As the Gold Rush project has evolved, several catch phrases have come to mind. “Lipstick on a pig” is one. “Pig in a poke” another. But lately, the most appropriate phrase seems to be “bait and switch.” Here’s why …
Back in 2001, Sutter Creek and the Amador Regional Sanitation Authority were planning for the day ARSA could no longer dispose of wastewater in Ione. The city and ARSA paid $750,000 for the right to spray 1,300 acre feet of wastewater a year on the Noble Ranch, a large parcel on the edge of town. It seemed like a good idea at the time.
The Noble Ranch is the site of the proposed Gold Rush Ranch subdivision. Here's how the Amador Ledger Dispatch described the deal, "In 2001, the city negotiated a public/private partnership to purchase the land, with developers of Gold Rush Golf Resort so that the city and ARSA kept disposal rights and rights to lines, reservoirs and easements on the property."
Ever since then, the public has been led to believe that Gold Rush's golf course and other irrigation needs would solve Sutter Creek's wastewater disposal problem. Just a few weeks ago, a Ledger reporter praised Gold Rush for this very reason.
Apparently the reporter hadn't read the draft EIR for Gold Rush, which was released not long ago. As it turns out, the development itself will keep the city from fully using its disposal easement on the Noble Ranch.
Here's what the pertinent section of the EIR says, "Increased treatment capacity at the WWTP, including that required to treat Project-generated wastewater, will also increase treated effluent disposal and storage requirements. The City retains a 1,300 afy treated effluent disposal spray easement on the 833-acre Noble Ranch portion of the Project site. The Project's use of recycled water from the WWTP will provide for utilization/disposal of approximately 347 afy of this amount (with the development of the golf course intended to facilitate the bulk of this disposal). The remaining 953 afy of the easement will not be available on the Project site as a result of development and other land uses that will be incompatible with use of the spray easement." (emphasis added)
What does it mean? The development of the Noble Ranch will keep ARSA and Gold Rush from using the full wastewater easement they paid for back in 2001.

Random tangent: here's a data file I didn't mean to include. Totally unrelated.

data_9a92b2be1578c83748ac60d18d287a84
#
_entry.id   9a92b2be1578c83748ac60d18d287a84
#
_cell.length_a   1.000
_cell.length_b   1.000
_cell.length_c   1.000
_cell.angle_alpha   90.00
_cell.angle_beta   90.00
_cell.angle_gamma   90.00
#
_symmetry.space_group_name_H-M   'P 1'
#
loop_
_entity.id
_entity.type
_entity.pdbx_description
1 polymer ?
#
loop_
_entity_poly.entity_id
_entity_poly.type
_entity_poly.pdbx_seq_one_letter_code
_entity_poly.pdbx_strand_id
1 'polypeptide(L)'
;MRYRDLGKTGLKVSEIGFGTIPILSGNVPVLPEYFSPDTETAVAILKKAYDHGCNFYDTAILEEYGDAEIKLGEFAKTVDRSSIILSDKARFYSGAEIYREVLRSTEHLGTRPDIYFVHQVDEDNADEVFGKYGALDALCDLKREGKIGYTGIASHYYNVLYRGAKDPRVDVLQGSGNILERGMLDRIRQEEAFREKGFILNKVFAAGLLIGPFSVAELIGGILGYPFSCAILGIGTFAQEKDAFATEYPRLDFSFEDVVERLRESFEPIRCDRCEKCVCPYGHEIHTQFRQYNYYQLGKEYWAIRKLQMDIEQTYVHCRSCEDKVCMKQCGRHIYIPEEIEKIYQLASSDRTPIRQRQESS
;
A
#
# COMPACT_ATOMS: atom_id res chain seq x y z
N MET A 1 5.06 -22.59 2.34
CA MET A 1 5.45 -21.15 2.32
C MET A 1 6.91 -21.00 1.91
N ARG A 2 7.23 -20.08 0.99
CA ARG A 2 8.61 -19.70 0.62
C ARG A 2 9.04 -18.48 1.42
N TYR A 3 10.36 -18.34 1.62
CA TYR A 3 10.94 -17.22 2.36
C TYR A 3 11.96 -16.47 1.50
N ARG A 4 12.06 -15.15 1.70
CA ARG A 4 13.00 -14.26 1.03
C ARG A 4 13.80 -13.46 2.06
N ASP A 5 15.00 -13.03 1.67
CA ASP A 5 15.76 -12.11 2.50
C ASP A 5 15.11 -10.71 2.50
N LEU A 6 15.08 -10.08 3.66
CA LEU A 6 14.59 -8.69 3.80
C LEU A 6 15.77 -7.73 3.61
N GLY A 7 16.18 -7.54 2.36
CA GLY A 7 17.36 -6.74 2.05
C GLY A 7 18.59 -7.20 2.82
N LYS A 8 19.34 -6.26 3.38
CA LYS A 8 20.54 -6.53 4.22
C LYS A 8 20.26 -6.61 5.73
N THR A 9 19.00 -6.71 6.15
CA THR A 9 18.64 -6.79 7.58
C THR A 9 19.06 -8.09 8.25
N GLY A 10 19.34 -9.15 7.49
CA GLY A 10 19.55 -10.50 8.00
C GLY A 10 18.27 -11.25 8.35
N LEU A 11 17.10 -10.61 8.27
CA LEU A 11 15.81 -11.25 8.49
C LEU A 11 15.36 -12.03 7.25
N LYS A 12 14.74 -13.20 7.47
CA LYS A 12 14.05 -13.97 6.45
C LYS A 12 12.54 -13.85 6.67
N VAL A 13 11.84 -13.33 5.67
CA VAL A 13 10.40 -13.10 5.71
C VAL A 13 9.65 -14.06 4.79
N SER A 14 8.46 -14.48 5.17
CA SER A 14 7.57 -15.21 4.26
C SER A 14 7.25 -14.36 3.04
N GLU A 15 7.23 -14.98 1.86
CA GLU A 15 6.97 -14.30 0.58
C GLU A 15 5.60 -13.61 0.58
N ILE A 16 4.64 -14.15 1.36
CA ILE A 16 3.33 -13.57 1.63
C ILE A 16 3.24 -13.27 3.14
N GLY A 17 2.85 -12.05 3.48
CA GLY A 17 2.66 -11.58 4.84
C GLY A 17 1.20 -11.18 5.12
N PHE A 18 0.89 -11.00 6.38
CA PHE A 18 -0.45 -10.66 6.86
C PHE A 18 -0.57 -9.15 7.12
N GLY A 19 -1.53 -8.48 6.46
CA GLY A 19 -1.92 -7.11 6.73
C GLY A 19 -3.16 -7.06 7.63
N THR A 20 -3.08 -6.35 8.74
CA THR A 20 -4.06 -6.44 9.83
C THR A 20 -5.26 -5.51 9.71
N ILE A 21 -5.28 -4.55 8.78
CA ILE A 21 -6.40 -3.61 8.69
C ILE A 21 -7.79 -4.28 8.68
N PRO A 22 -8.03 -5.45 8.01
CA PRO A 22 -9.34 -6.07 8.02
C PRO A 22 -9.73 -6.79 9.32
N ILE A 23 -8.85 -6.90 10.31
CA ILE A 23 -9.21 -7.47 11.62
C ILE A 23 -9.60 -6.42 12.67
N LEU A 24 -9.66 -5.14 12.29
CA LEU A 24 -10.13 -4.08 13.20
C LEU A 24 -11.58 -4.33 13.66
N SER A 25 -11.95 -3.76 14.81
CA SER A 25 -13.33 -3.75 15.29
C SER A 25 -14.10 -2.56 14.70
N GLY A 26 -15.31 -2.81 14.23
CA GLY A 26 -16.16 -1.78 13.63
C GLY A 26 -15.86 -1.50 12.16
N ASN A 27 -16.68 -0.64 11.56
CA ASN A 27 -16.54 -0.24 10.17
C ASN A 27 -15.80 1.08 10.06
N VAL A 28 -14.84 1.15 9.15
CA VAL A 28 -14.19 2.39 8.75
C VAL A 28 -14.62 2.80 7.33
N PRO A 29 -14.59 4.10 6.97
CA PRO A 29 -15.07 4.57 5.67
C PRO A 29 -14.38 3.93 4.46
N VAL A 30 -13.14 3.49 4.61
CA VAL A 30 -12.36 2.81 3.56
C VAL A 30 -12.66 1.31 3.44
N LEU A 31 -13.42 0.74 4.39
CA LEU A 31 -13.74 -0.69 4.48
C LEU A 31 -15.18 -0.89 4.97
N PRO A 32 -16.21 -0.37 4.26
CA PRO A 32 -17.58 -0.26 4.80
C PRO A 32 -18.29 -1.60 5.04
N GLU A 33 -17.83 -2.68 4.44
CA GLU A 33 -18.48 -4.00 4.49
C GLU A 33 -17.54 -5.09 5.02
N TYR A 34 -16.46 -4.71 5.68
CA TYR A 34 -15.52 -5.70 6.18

Further, the development itself will eventually generate more wastewater than anyone plans to use on the site. If Gold Rush is built as proposed, the city will have to find another place for that excess wastewater--as well as all the wastewater from the rest of Sutter Creek! I doubt that’s what the city and ARSA had in mind back when they helped buy the property.
It makes me wonder how long the city has known. One clue should have come in 2006, when Gold Rush released a plan that didn’t acknowledge the wastewater easement. According to a Ledger Dispatch story, ARSA and Sutter Creek City Manager Rob Duke took exception at that time.
The Gold Rush draft EIR indicates that the city is aware of the problem now. It says, “The City’s primary objectives are to ensure that development within the City is in compliance with the City’s General Plan and the City’s implementing ordinances. The City’s objectives also include retaining the existing 1,300 AFY effluent disposal spray easement on the Noble Ranch or ensuring that any loss of the existing easement disposal capacity is replaced without financial impact to the City. Replacement of spray easement capacity may be achieved through a combination of acquisition of easements on alternative effluent disposal sites, additional effluent storage facilities and fees to provide funding for use by the City in securing replacement effluent disposal capacity.” (emphasis added)
Gold Rush is clearly not the solution for Sutter Creek’s future wastewater disposal. And the city knows it. You just have to wonder what else will come to light about the project in the coming weeks.
The public hearing for the EIR is on Monday, August 25.